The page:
Mayweather picks off Pacquiao to join the greats

American extends his unbeaten record to 48-0 with unanimous decision

Afp May 03, 2015
Boos rang out from a pro-Pacquiao Las Vegas crowd as Mayweather's emphatic victory was confirmed by all three scorecards after 12 rounds of cat and mouse action. PHOTO: AFP

LAS VEGAS: Floyd Mayweather danced his way to a unanimous decision over a frustrated Manny Pacquiao on Saturday to win the richest fight in history and cement his place in the pantheon of boxing greats.

Boos rang out from a pro-Pacquiao Las Vegas crowd as Mayweather's emphatic victory was confirmed by all three scorecards after 12 rounds of cat and mouse action.

Mayweather comfortably picked off his Filipino rival to snuff out any chance of the full-blooded slugfest that the more aggressive Pacquiao was hoping to ignite in front of the crowd of 16,507.

The win extended Mayweather's remarkable 19-year unbeaten record to 48-0, putting him within one fight of equalling Rocky Marciano's legendary milestone of 49-0.

Mayweather retained his World Boxing Council and World Boxing Association welterweight titles and seized Pacquiao's World Boxing Organisation belt by winning the fight on all three of the judges' scorecards.

"I am the American dream," said Mayweather. "I knew I had him from round one. I have so much experience I could calculate his moves. I was born a winner and I am going to die a winner.

Mayweather said he hopes the win will silence critics who accused him of ducking Pacquiao and hand-picking opponents he knew he could beat in order to keep his unblemished record intact. "Everyone said this guy could beat Floyd. That Floyd is a chicken."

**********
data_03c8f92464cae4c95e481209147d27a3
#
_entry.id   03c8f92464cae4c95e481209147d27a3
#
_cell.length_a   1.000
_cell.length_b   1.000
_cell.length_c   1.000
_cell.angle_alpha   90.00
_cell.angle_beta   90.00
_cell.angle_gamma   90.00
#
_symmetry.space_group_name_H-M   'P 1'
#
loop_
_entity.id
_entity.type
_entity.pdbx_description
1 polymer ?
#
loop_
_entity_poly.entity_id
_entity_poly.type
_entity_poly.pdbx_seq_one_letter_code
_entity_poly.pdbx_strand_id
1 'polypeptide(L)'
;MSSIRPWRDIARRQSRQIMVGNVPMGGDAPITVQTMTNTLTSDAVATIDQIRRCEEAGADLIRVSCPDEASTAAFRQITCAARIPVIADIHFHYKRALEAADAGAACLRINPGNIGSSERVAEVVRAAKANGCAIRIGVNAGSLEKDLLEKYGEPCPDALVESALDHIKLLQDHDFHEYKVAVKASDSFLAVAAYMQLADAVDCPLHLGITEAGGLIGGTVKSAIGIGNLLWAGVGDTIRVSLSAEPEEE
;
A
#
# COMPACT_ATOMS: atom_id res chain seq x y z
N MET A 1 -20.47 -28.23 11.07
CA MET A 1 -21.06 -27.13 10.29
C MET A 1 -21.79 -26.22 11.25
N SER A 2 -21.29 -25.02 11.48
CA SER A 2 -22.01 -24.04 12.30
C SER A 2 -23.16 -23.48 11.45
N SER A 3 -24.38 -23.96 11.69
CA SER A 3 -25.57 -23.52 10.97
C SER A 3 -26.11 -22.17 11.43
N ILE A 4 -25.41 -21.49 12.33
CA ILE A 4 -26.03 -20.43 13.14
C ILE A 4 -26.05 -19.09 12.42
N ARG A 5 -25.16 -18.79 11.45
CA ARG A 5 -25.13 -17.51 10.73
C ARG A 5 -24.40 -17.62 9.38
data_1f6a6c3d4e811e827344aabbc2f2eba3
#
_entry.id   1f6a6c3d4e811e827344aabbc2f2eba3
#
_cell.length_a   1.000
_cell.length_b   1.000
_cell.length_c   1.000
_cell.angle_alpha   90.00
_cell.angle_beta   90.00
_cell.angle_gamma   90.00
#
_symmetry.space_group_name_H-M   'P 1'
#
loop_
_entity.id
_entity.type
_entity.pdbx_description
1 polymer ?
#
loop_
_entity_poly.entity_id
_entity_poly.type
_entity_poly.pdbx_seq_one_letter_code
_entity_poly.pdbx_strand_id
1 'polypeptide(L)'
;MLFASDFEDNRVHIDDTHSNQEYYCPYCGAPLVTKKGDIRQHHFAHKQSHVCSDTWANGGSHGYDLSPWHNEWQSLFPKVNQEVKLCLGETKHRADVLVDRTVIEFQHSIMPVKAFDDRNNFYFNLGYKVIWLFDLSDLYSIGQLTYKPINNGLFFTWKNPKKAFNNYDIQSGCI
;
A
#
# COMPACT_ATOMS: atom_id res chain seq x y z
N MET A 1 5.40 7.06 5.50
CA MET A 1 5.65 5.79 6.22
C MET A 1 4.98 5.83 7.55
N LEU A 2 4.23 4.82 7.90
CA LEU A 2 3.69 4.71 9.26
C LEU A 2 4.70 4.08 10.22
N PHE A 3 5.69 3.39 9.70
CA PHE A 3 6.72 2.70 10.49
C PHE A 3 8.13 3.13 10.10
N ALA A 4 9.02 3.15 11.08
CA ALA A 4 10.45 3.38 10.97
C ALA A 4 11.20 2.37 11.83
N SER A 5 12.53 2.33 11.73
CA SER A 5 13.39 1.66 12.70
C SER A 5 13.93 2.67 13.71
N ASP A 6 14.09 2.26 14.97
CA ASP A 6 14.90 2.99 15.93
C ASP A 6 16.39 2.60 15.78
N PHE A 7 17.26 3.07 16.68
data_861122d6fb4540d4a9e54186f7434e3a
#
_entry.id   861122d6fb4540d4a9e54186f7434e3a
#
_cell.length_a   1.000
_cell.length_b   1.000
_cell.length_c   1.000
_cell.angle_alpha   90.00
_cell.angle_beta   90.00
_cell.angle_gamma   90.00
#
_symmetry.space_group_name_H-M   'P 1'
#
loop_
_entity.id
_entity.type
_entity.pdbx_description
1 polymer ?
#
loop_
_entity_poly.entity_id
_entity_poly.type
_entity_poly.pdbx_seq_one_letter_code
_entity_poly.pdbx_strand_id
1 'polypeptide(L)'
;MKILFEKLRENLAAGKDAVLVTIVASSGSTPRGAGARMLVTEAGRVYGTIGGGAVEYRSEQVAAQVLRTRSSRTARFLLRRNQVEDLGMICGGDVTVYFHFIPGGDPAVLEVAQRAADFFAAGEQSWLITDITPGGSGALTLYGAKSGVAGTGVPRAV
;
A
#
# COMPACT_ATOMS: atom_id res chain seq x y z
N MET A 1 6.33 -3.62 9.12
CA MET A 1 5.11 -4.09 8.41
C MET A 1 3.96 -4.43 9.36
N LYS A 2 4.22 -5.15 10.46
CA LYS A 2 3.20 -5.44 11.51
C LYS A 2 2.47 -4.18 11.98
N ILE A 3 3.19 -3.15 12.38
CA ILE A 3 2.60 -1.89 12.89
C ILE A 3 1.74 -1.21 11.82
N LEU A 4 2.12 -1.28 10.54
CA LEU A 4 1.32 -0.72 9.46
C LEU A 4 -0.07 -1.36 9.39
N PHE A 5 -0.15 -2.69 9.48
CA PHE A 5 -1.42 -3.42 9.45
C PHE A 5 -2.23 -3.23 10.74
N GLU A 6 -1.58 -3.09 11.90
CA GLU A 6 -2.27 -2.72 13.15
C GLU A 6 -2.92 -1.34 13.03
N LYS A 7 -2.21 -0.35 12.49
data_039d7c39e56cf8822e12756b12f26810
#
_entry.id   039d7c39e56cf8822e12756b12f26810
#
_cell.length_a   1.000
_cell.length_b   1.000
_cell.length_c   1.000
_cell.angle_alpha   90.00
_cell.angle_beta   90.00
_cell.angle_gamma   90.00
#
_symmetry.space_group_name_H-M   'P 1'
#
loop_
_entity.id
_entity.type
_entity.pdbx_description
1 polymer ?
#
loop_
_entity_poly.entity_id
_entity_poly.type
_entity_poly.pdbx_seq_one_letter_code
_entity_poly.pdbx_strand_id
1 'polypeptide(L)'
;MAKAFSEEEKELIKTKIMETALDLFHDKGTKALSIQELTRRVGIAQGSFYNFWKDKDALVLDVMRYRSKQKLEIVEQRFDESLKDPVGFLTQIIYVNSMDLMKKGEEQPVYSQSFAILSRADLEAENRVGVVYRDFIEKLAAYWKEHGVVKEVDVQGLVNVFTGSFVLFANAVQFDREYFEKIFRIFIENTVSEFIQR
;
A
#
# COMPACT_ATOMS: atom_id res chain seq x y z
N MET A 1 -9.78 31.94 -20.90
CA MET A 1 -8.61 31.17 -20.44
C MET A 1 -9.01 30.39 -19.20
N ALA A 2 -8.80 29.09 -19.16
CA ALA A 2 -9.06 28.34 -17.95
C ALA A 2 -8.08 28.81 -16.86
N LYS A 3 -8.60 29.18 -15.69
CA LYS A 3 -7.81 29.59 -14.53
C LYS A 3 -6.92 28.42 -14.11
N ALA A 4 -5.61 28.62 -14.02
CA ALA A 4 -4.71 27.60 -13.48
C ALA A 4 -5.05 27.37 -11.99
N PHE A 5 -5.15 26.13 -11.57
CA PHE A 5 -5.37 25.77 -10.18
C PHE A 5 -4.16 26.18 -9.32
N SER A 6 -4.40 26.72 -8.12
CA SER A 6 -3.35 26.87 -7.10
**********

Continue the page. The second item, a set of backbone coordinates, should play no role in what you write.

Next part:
Saturday's fight is widely believed to be the most lucrative in boxing history with revenues of $400 million.

Ringside judge Dave Moretti scored the bout 118-110 for Mayweather, while judges Glenn Feldman and Bert Clements both scored it 116-112 for the American.

But when the results were announced the pro-Pacquiao crowd booed lustily and tried to drown out Mayweather's interview inside the ring.

Their Filipino star Pacquiao suffered the sixth loss of his career to go with 57 victories and two draws.

Pacquiao claimed he was hindered by an injured right shoulder that he hurt in training several weeks ago. "I did my best but my best wasn't good enough," he said. "From the third round on, I felt a pain in my shoulder."

Fans in the Philippines echoed the disappointment of those in the ring, crying foul over the judges' decision and claiming their man was robbed of a deserving victory.

They filled gymnasiums, cinemas and bars as the Southeast Asian nation of 100 million people stopped in its tracks for Pacquiao's battle with Mayweather.

There is no denying that the 36-year-old Pacquiao made Mayweather work for the victory and hit the American with "three or four" thundering shots.

He was the aggressor, pressing the action from the first round and was able to land some right-left combinations on Mayweather's head, especially on the ropes and in the final seconds of the early rounds.

But ultimately Pacquiao wasn't able to keep up his frenzied early pace for all 12 rounds and Mayweather, who was the bigger of the two fighters, managed to set traps which allowed him to slip in counterpunches and hard right hands that kept the Filipino southpaw at bay.

Even so, Pacquiao said he thought he did enough to earn the victory. "I thought I won the fight," he said. "He didn't do anything."

Mayweather reiterated his plans to retire after his next fight in September. "My last fight is in September," said Mayweather, estimated to have earned more than $200 million for one night's work. Pacquiao on the other hand will receive well over $100 million in a 60-40 purse split the fighters agreed to beforehand.

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